Here at Osedea, we eat, sleep, and breathe technology. And with this in mind, it’s incredibly important that our developers and designers have plenty of completely uninterrupted coding or designing time.
So while all the tools we use to collaborate and keep each other in the loop (such as email, and Slack, our internal instant messaging system) certainly enable us to work more efficiently, they can also be extremely disruptive at times — especially for our team members whose main responsibility is writing impeccable code or designing efficient user experiences…
… Which brings me to the topic of this blog post. Over the past few months, communication-based distractions and noise levels at our office escalated to become a hard-to-ignore issue. We knew we couldn’t eliminate email or Slack, because we still relied on these tools to collaborate, and we couldn’t ban talking in the office, but we needed to find a way for our programmers and designers to get the peace and quiet they need to do their best work. That’s when we discovered the “secure cockpit” concept.
The notion of the secure cockpit has been used in the airline industry as a consistent practice for many years now. Most airline accidents happen during takeoffs and landings, as that’s the period that requires the most coordination between the pilot and co-pilot. That’s why the industry adopted the secure cockpit philosophy, which essentially states that whenever the plane is flying at below 10,000 feet, no conversation is permitted in the cockpit, unless it’s directly related to the flying of the aircraft.
We decided to test out the secure cockpit idea by designating a specific time of day when there would be no Slack, no email, no phone calls, and no talking to colleagues. People could still meet if there were an urgent client request to attend to, but this had to be done in our conference rooms, to avoid bothering the team during this quiet time.
The idea was to set things up so that our programmers and designers could really get into the zone, kind of like the experience of being “wired in”, as seen in the movie The Social Network.
We were able to get our hands on a decent amount of literature from the airline industry on running a secure cockpit, but we could only find a few examples of IT firms that had tried it out. Their objective for adapting it was to reduce product development time and stress linked to tight deadlines. This team decided to establish quiet hours in the mornings, to give developers a time to concentrate and focus on complex code without frequent interruption. We loved the sound of this, and immediately knew we wanted to give it a go.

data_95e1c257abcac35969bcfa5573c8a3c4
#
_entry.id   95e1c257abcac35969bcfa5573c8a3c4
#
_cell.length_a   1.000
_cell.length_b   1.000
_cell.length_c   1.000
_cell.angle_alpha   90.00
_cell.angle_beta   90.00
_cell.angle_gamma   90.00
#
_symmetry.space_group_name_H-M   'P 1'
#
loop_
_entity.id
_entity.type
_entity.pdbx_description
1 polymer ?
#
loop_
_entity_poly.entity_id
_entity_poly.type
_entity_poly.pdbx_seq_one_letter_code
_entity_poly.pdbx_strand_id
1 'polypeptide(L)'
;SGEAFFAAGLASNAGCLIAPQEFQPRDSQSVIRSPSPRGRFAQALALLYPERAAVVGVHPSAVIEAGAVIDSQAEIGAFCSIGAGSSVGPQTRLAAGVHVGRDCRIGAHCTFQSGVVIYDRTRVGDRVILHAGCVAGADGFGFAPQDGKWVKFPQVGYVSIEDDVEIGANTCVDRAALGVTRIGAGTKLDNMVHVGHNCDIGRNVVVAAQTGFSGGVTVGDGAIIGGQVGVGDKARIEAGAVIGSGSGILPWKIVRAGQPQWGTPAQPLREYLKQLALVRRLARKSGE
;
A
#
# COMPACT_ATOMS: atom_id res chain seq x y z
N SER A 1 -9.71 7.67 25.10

After briefing the team on how the secure cockpit works and explaining its potential benefits, we invited them to try it for one month. If they liked it and felt like it was helping, we would keep it. If not, we would forget about it.
Our experiment consisted of implementing a two-hour secure cockpit on Tuesday mornings and Wednesday afternoons.
After testing out the secure cockpit concept for a month, we found that the team’s response was overwhelmingly positive.
- 72% of our team enjoyed the experiment, with 60% wanting to add more secure cockpit hours to their week.
- 83% of participants reported being more productive during secure cockpit hours.
Here are some comments from the team:
“A quiet environment helped me focus.”
“It was easier to get into and maintain a flow state.”
“It improved my productivity and that of others by enforcing the dedicated time without distraction.”
“Instead of feeling like I have all day to accomplish certain things, somehow by knowing I have two hours to work on something non-stop, it improved my productivity. It even had an impact on the speed with which I address the major priorities of the day.”
While most people enjoyed our secure cockpit experiment, our initial attempt wasn’t perfect!
- The team found they didn’t get as much out of the morning edition of secure cockpit time, as this was when they were naturally more productive anyway. Also, that’s when they found they really needed to communicate with other team members, so it was somewhat inconvenient to have to stay quiet during this time.
- Some of the participants commented that a two-hour secure cockpit period felt a bit long.
- A few people thought having two secure cockpit periods a week wasn’t enough to make a noticeable difference to their productivity.
Based on the feedback we received from our team, we tweaked our version of secure cockpit to be in the afternoons only, and scheduled it to happen more frequently. The new format is Mondays to Thursdays from 1:30 to 3 PM. We’ve been doing it this way for almost two months, and it’s continued to be a positive addition to our workflow here at Osedea.
We also realized that when it comes to how our team works best, it’s about more than just offering the blocks of secure cockpit time; it’s also about creating physical spaces where our developers and designers in particular can concentrate deeply. So we set up a “focus area” in our office that team members can retreat to if they want to immerse themselves in quiet time, and we’ve noticed that the space is frequently at full capacity.
. . .
In conclusion, what we discovered via our experiment is that the secure cockpit concept might not work for everyone, but it can be an effective way to boost team productivity without making major, potentially disruptive adjustments to your company workflow or environment. So, we’d say it’s definitely worth a try!